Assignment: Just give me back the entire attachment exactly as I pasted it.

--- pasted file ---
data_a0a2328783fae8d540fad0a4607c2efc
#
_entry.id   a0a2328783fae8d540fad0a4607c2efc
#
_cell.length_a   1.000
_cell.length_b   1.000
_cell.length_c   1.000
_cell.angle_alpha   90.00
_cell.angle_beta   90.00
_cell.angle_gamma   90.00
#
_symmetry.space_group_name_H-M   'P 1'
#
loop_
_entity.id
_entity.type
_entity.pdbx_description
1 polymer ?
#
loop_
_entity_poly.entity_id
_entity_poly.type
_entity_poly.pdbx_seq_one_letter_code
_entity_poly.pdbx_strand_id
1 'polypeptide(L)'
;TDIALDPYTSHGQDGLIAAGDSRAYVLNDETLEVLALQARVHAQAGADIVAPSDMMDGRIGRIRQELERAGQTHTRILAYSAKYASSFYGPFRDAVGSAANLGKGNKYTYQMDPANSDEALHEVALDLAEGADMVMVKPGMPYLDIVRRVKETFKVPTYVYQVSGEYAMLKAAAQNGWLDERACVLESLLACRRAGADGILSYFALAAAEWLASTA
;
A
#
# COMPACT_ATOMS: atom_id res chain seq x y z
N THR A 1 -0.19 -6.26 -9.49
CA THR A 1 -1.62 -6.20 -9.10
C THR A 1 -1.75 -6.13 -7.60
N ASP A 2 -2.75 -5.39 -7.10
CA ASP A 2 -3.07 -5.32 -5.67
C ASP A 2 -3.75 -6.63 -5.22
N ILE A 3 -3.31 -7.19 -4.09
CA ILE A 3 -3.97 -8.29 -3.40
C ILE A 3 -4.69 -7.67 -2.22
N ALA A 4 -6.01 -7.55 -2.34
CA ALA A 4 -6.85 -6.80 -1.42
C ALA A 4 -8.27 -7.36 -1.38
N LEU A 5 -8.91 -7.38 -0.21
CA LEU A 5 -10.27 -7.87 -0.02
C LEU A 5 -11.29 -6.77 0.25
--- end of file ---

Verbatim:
data_a0a2328783fae8d540fad0a4607c2efc
#
_entry.id   a0a2328783fae8d540fad0a4607c2efc
#
_cell.length_a   1.000
_cell.length_b   1.000
_cell.length_c   1.000
_cell.angle_alpha   90.00
_cell.angle_beta   90.00
_cell.angle_gamma   90.00
#
_symmetry.space_group_name_H-M   'P 1'
#
loop_
_entity.id
_entity.type
_entity.pdbx_description
1 polymer ?
#
loop_
_entity_poly.entity_id
_entity_poly.type
_entity_poly.pdbx_seq_one_letter_code
_entity_poly.pdbx_strand_id
1 'polypeptide(L)'
;TDIALDPYTSHGQDGLIAAGDSRAYVLNDETLEVLALQARVHAQAGADIVAPSDMMDGRIGRIRQELERAGQTHTRILAYSAKYASSFYGPFRDAVGSAANLGKGNKYTYQMDPANSDEALHEVALDLAEGADMVMVKPGMPYLDIVRRVKETFKVPTYVYQVSGEYAMLKAAAQNGWLDERACVLESLLACRRAGADGILSYFALAAAEWLASTA
;
A
#
# COMPACT_ATOMS: atom_id res chain seq x y z
N THR A 1 -0.19 -6.26 -9.49
CA THR A 1 -1.62 -6.20 -9.10
C THR A 1 -1.75 -6.13 -7.60
N ASP A 2 -2.75 -5.39 -7.10
CA ASP A 2 -3.07 -5.32 -5.67
C ASP A 2 -3.75 -6.63 -5.22
N ILE A 3 -3.31 -7.19 -4.09
CA ILE A 3 -3.97 -8.29 -3.40
C ILE A 3 -4.69 -7.67 -2.22
N ALA A 4 -6.01 -7.55 -2.34
CA ALA A 4 -6.85 -6.80 -1.42
C ALA A 4 -8.27 -7.36 -1.38
N LEU A 5 -8.91 -7.38 -0.21
CA LEU A 5 -10.27 -7.87 -0.02
C LEU A 5 -11.29 -6.77 0.25